All Synths have bright green eyes, to help distinguish them from people. They are frequently "recycled" — their memories wiped and new identities installed — before they are handed off to new users. But as Synths begin to develop consciousness and long for autonomy, the program questions the ethics of owning machines capable of independent thought and emotions.
Vision, Marvel Comics
While the comic book character Vision first appeared in 1940 as an alien crimefighter, he was re-introduced in 1968 as an android — or "synthezoid" — created by the robot Ultron. But he turns against Ultron and teams up with the Avengers. He runs on solar power absorbed and stored by a jewel in his forehead, and can manipulate his own mass, enabling him to become insubstantial or invulnerable at will. Vision exhibits superhuman strength, speed and stamina, and can process information as swiftly as a computer.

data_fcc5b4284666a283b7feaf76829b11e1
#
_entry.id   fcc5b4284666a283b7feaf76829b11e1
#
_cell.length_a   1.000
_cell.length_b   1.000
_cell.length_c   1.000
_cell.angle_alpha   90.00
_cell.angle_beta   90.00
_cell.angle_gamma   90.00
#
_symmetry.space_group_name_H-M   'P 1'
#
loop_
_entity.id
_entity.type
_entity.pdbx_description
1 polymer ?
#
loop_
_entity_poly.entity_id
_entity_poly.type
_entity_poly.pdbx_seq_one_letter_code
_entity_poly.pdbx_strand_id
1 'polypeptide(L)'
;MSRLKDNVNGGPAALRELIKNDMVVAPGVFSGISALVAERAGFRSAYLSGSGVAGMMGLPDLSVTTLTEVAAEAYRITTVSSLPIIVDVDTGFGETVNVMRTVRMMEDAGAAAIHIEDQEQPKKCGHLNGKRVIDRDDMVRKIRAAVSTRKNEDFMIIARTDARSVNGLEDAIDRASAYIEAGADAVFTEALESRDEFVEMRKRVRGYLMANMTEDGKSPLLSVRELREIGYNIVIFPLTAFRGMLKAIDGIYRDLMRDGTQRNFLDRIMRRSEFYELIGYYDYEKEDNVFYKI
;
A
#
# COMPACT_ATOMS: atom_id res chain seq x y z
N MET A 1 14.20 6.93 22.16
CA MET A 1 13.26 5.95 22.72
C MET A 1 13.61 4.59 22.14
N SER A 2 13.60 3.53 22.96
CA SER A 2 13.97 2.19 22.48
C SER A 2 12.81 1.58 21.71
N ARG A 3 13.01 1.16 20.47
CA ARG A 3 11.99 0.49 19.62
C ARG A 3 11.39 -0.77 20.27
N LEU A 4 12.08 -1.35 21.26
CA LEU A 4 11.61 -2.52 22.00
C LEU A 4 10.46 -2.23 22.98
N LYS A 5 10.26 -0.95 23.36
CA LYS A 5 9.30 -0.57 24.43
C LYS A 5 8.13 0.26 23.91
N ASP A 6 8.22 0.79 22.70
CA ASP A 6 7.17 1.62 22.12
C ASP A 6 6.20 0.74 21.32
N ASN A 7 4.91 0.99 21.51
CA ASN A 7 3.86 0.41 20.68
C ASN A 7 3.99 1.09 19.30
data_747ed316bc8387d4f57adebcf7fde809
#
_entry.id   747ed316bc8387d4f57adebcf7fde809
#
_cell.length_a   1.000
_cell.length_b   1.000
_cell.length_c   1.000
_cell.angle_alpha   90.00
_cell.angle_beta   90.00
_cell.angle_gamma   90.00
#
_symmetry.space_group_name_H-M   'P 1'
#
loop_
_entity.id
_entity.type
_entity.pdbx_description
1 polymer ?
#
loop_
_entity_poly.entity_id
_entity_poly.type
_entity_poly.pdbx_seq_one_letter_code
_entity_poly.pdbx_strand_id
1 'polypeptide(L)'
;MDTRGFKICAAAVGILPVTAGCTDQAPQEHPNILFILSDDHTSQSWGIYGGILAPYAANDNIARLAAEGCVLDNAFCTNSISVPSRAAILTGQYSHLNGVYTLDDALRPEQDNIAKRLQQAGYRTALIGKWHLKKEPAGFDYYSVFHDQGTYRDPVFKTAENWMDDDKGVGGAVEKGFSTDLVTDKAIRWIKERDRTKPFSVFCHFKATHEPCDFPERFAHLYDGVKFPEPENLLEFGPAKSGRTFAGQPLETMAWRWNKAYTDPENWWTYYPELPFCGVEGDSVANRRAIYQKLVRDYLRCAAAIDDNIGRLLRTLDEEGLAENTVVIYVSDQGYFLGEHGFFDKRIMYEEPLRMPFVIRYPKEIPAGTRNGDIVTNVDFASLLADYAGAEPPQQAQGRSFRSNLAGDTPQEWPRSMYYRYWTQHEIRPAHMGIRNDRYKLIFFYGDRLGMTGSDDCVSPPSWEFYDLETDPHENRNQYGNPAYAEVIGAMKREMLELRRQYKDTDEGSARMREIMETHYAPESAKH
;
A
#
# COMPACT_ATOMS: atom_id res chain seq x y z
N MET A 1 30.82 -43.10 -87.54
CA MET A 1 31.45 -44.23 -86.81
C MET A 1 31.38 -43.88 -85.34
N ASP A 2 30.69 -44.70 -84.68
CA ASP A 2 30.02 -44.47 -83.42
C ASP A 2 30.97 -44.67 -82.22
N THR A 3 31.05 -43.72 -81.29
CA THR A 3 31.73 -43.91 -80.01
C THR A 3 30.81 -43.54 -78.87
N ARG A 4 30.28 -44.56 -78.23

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Mindy Weisberger is an editor at Scholastic and a former Live Science channel editor and senior writer. She has reported on general science, covering climate change, paleontology, biology, and space. Mindy studied film at Columbia University; prior to Live Science she produced, wrote and directed media for the American Museum of Natural History in New York City. Her videos about dinosaurs, astrophysics, biodiversity and evolution appear in museums and science centers worldwide, earning awards such as the CINE Golden Eagle and the Communicator Award of Excellence. Her writing has also appeared in Scientific American, The Washington Post and How It Works Magazine.